In organisms with dormant stages, life-history responses to past pollution can be studied retrospectively. Here, we study such responses in a rotifer (Brachionus calyciflorus) from the once heavily copper-polluted Lake Orta (Italy). We extracted resting eggs from sediments, established clonal lineages from hatchlings, and exposed newborns of these lineages to one of three copper concentrations that each mimicked a specific period in the lake’s pollution history. For each rotifer, we daily collected life-table data. We...

Decline and Fall: the causes of group failure in cooperatively breeding meerkats

Christopher Duncan, Marta Manser & Tim Clutton-Brock
In many social vertebrates, variation in group persistence exerts an important effect on individual fitness and population demography. However, few studies have been able to investigate the failure of groups or the causes of the variation in their longevity. We use data from a long-term study of cooperatively breeding meerkats, Suricata suricatta, to investigate the different causes of group failure and the factors that drive these processes. Many newly formed groups failed within a year...

Folding and unfolding of the tryptophan zipper in the presence of two thioamide substitutions

Jan Helbing, Jasmin Spekowius & Rolf Pfister
We studied the stability and folding and unfolding kinetics of the tryptophan zipper, containing dierent double thioamide subsitutions. Conformation change was triggered by photoisomerization of an integrated AMPP photoswitch in the turn region of the hairpin, and transient spectra were recorded in the deep UV and the mid-IR, covering the time window of the (un)folding transition from picoseconds to tens of microseconds. Thio-substitution of inward-pointing backbone carbonyls was found to strongly destabilize the β-hairpin structures,...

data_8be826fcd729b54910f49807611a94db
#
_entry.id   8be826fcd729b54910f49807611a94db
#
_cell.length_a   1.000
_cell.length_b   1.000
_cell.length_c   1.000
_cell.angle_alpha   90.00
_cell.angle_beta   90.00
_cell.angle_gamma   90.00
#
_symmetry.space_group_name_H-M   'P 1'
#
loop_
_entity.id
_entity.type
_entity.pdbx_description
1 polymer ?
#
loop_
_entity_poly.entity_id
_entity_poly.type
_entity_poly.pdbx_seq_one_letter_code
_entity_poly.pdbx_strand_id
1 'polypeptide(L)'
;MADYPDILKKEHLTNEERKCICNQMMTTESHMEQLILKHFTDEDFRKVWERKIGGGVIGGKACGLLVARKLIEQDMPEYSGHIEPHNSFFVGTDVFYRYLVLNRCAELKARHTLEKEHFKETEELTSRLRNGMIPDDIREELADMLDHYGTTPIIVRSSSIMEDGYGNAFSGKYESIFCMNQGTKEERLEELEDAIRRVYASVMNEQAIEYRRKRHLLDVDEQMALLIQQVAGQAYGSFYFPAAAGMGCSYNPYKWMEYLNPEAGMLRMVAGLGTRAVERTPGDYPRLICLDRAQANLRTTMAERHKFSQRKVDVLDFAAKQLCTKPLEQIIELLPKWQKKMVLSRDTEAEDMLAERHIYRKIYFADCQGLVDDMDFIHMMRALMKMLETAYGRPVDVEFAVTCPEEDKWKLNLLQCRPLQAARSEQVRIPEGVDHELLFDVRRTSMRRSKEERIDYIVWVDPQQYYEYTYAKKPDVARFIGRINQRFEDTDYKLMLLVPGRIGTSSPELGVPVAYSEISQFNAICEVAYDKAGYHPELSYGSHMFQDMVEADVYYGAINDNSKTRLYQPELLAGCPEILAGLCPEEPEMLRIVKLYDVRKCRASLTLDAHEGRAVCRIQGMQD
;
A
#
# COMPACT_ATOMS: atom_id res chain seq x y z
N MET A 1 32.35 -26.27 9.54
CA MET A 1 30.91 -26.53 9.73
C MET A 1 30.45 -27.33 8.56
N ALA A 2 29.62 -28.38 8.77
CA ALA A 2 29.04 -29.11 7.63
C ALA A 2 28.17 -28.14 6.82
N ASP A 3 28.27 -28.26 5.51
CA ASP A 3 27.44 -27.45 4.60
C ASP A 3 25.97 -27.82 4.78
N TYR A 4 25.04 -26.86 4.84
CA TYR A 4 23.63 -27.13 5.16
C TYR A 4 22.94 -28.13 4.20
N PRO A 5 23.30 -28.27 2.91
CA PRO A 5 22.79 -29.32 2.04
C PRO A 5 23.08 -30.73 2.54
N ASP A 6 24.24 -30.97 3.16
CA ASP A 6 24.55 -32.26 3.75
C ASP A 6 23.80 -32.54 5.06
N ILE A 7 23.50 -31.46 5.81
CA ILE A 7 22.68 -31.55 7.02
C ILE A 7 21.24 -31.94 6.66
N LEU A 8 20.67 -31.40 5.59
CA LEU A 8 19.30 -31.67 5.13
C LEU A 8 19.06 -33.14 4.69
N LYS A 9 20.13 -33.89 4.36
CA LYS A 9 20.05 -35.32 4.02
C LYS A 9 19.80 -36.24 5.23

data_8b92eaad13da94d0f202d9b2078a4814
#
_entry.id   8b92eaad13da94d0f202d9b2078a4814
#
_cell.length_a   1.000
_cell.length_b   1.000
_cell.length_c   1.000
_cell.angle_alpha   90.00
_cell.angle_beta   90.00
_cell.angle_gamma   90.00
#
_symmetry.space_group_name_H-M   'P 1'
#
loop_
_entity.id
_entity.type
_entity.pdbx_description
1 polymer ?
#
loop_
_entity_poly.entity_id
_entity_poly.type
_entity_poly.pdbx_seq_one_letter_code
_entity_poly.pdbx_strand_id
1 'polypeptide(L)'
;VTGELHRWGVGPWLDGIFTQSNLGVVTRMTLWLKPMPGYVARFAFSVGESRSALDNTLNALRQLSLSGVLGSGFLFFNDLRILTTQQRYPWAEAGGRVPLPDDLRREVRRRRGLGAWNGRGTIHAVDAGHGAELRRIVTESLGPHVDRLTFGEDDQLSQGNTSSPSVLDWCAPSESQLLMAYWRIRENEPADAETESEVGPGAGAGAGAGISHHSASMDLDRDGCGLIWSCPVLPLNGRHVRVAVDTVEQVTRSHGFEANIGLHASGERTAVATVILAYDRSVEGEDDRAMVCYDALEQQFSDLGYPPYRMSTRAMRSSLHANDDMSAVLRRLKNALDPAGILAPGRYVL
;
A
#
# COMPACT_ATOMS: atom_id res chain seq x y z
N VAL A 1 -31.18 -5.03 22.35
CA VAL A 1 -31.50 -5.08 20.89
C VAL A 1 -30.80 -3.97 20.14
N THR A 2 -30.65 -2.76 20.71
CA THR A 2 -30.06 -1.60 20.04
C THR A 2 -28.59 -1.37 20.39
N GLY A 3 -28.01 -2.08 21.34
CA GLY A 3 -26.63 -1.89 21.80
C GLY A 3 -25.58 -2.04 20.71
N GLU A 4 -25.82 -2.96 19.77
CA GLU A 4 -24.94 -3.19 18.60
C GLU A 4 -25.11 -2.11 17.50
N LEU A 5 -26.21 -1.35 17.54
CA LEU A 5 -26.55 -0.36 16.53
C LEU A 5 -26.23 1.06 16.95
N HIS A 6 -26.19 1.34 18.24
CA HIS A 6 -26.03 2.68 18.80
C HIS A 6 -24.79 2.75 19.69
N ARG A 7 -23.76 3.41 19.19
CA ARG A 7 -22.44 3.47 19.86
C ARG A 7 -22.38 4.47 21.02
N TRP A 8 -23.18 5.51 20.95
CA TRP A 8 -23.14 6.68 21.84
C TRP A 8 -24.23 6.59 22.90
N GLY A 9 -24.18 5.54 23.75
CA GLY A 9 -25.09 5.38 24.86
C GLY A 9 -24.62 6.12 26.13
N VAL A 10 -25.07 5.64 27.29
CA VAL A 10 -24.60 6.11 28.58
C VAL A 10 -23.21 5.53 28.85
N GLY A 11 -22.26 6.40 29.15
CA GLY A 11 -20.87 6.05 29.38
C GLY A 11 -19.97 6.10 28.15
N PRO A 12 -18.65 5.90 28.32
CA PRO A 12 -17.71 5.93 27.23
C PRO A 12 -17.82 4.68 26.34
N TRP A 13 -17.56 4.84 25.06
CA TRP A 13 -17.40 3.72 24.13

Ecological causes of fluctuating natural selection on habitat choice in an amphibian

Joseph Van Buskirk & David C. Smith
We estimated natural selection targeting three traits related to habitat choice in a frog (Pseudacris maculata) breeding in pools on the rocky shores of Isle Royale, Michigan, over 16 years. Our aim was to identify the form and ecological causes of annual variation in directional and correlational selection as expressed in the survival and growth of tadpoles. We found directional selection favoring early breeding, but pool choice was under weak stabilizing selection. However, the form...

Data from: Evolution of dispersal, habit, and pollination in Africa pushed Apocynaceae diversification after the Eocene-Oligocene climate transition

Nicolai M. Nürk, Cássia Bitencourt, Alessandro Rapini, Mark Fishbein, André O. Simões, David J. Middleton, Ulrich Meve, Mary E. Endress & Sigrid Liede-Schumann
Apocynaceae (the dogbane and milkweed family) is one of the ten largest flowering plant families, with approximately 5,350 species and diverse morphology and ecology, ranging from large trees and lianas that are emblematic of tropical rainforests, to herbs in temperate grasslands, to succulents in dry, open landscapes, and to vines in a wide variety of habitats. Despite a specialized and conservative basic floral architecture, Apocynaceae are hyperdiverse in flower size, corolla shape, and especially derived...

Registration Year

  • 2021
    59

Resource Types

  • Dataset
    59

Affiliations

  • University of Zurich
    59
  • Swiss Federal Institute of Technology in Zurich
    6
  • University of Cambridge
    3
  • Leipzig University
    3
  • Swiss Federal Institute of Aquatic Science and Technology
    2
  • McGill University
    2
  • Swiss Ornithological Institute
    2
  • University of Helsinki
    2
  • Botswana Predator Conservation Trust
    2
  • State University of Campinas
    2